SAEON is one of ten host institutions who have employed environmental monitors within the Kruger-to-Canyons Biosphere Region, all through a partnership with SANParks, who is implementing the programme as one of the new EPIP (Environmental Protection and Infrastructure Programmes) of the Department of Environmental Affairs.

The other host institutions are Mpumalanga Tourism and Parks Agency, private nature reserves (the Timbavati, Olifants-West and Sabie Sands), the Southern African Wildlife College, the Agricultural Research Council, the Universities of Pretoria and Witwatersrand and the K2C Biosphere Reserve (a non-profit organisation that is developing the UNESCO K2C Biosphere Region).

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Locations where K2C environmental monitors have been deployed - at various nature reserves, private game reserves and rural villages throughout the lowveld of Limpopo and Mpumalanga.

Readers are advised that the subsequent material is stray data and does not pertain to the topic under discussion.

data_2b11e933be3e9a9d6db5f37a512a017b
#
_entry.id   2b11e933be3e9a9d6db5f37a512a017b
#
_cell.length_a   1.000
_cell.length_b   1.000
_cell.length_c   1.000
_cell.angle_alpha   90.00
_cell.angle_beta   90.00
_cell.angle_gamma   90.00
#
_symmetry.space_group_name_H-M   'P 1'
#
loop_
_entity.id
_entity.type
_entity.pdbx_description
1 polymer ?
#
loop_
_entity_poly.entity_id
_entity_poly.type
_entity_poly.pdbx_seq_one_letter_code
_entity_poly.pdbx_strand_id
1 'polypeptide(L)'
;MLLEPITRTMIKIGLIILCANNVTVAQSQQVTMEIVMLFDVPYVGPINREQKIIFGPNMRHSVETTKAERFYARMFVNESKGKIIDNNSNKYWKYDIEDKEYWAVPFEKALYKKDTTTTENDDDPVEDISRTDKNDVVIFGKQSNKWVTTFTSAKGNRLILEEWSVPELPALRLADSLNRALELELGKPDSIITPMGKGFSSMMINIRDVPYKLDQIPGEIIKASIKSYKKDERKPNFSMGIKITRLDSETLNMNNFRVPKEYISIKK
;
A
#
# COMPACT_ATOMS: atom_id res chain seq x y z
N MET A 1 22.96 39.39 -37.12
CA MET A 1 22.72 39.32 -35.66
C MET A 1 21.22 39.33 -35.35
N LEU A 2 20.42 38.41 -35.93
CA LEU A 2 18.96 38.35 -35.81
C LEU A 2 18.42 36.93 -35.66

Red boxes indicate locations where monitors patrol rural villages and rangelands.

Yellow boxes show where monitors work within protected areas.

The two boxes with blue borders show the placement of the SAEON monitors.

 

 


 

 

 

 

 

 

 

 

 

 

 

 

 

 

 

 

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A screen shot of the CyberTracker application used for data collection. The yellow dots indicate where environmental monitors have recorded observations while patrolling a protected area on the northern banks of the Letaba River. The panel on the right shows data for one particular record, located at the yellow triangle, which is the occurrence of a species of alien plant. The photo insert shows a photo of the species observed, which is downloaded with the GIS data, and allows for confirmation of the species identification by a data collator, or any other data users.